Riding both bikes back to back it was clear to feel the differences, the general consensus going around the mountain bike community is that a regular 27.5″ bike will feel agile and fun, a plus bike will have loads of confidence and control and the big wheels of a 29er will be fast. That’s certainly the case here, the plus bike was eager to clamber up and down anything and take creative lines through tricky corners, while the 29er would get up to speed and want to stay there with fantastic rolling momentum and corner speed.
Climbing: Both bikes are fantastically grippy climbers, though the front end feels quite tall and the bottom bracket very low, there is gobs of traction letting you care less about finding the best line up the trail, leaving you to focus on putting good pedal strokes down. The Plus bike is especially unstoppable on technical climbs, once you get comfortable on the thing you begin seeing the trail differently, impossible climbs become a reality.
The Switchblade is seriously low in the bottom bracket, noticeable most when you’re climbing. We bashed the pedals into the ground quite often prompting us to experiment with increasing the rear shock pressure, in the hope it might ride a little higher when spinning up a climb. Some testers found it off-putting that the pedals would constantly bash the rocks, but of course the tradeoff is that a low bottom bracket is a good thing when you want to lean the bike over into a turn. Of course with the low bottom bracket, it was in the corners that the bike (especially the Plus version) scores top marks for, railing turns aggressively and confidently.
Descending: The powerful Shimano XT brakes, grippy rubber, burly 36mm leg forks and great suspension had us quite excited at the top of each descent. There were moments where the trail would get so nasty we’d expect to bottom out and feel the shockwaves through our body but instead the Switchblade remained composed and maintained speed very well.
We may have not gotten 100% comfortable at race pace like we would on a 160mm travel enduro bike but at slower speed and on technical trails the agility of the Switchblade out-shone the bigger and longer race bikes.
Like we mentioned before we found the front end quite tall in comparison to many 150mm travel bikes we’ve ridden recently, which made for a less aggressive cornering bike. We’d love to try out the new Pivot Mach 6 to see how they handle fast descents, but we do get the feeling the Switchblade is more suited to riding everything capably and confidently than setting personal best times on your enduro trail descents.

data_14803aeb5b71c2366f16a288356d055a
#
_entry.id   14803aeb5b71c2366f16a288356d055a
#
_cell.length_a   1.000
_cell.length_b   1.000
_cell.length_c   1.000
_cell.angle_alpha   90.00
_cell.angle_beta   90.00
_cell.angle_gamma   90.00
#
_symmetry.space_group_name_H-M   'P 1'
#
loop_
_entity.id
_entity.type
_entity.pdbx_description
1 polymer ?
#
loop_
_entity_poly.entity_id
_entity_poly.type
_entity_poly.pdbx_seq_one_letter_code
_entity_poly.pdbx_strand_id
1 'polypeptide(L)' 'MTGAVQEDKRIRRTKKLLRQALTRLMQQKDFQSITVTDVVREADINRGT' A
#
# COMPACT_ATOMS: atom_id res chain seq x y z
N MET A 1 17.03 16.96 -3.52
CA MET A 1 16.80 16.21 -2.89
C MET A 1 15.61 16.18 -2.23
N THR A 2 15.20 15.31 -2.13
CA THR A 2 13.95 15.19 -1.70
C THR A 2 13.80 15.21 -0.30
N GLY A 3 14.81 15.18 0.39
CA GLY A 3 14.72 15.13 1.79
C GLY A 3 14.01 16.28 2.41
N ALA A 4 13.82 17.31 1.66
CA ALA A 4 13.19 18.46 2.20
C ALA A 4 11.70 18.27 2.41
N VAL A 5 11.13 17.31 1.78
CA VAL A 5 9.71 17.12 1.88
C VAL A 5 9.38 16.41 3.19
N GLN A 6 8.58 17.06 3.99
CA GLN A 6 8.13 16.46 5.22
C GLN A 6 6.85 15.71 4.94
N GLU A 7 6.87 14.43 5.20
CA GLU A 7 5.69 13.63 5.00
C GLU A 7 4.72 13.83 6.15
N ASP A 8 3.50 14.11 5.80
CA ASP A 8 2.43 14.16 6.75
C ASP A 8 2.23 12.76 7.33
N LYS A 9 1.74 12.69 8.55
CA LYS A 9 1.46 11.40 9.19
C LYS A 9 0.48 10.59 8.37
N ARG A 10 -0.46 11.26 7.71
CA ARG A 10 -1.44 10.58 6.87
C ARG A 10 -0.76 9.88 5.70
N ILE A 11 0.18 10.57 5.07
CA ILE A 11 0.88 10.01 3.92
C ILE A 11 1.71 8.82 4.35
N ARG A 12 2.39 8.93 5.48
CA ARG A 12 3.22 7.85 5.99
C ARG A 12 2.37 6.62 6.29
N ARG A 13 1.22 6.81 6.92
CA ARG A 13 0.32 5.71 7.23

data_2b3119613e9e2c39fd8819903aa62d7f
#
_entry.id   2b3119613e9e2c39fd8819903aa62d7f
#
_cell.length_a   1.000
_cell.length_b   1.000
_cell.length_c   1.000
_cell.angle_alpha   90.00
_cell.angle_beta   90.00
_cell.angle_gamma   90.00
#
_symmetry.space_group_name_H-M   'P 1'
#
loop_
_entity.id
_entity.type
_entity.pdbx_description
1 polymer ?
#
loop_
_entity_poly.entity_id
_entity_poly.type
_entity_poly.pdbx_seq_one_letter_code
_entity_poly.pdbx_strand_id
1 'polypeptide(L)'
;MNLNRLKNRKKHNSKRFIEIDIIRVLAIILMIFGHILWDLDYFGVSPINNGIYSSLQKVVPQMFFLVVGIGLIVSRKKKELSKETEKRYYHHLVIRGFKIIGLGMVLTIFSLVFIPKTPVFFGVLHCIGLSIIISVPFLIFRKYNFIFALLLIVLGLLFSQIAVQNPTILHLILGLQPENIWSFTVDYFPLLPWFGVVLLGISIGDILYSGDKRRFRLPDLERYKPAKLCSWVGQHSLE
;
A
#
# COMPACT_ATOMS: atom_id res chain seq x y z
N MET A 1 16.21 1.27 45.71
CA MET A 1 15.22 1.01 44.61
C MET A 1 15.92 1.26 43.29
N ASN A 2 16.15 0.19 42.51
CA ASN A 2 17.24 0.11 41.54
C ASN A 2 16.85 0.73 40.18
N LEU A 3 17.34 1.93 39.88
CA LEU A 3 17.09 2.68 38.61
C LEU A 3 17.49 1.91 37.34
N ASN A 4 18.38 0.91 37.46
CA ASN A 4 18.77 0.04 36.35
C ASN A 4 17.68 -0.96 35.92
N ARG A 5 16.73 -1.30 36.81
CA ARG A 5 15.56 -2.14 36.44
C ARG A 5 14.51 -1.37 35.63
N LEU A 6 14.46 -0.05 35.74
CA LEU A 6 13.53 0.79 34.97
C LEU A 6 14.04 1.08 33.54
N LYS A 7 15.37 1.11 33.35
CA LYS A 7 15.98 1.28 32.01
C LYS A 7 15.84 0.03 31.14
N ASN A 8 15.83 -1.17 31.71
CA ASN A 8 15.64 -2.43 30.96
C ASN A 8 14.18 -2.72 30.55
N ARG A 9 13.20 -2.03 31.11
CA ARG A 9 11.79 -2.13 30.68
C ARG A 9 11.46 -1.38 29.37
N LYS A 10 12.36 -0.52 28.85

The 27.5+ Switchblade is almost un-crashable in a corner, seriously.
Cornering: Definitely a strong point, on loose and sketchy turns the Switchblade holds on tight, tyres aside the supple suspension, low bottom bracket and sturdy frame instills the confidence you need when tipping the bike into a loose turn. The 27.5+ Switchblade is almost un-crashable in a corner, seriously.
It doesn’t feel like a big bike at all when you’re flicking your way through the singletrack, while the 29er will naturally feel a little taller than the plus version, this is one very agile bike considering all the others in the category. Tight turns don’t feel awkward, and in fast turns you feel confidently glued to the dirt, a real winner here.
We rode the Pivots on a wide variety of trails and it always seemed to get along with the trail surface, it’s the type of bike that would be happy travelling and exploring new and unfamiliar trails confidently and safely.
The Switchblade’s one frame two wheel size concept is an interesting one, we’re still not 100% sure if there will be people out there who would buy this bike and swap the between 29″ and 27.5″ wheels (and lower headset cup) to suit the trail or task, but if you were keen you’d have two bikes with enough distinction that it’d be worth it. Either way Pivot have produced one impressive bike than can be configured in two very different ways rather than making two bikes – sounds like a sensible way to do things to us!
While the price may seem a real turnoff it does compare to the likes of other American fancy brans like Yeti, Intense and Santa Cruz. Yes, we know, big dollars indeed!
Who’s it for then? Well, we are admittedly getting pretty tired about talking about wheel size so often, but here goes a bit more for you. The Switchblade configured to 29″ wheels would make a great all-mountain bike for powering through trails at speed, while the 27.5+ configuration makes for a seriously grippy and confident bike that will make light work of the slipperiest surfaces.
Sell your car, choose your poison.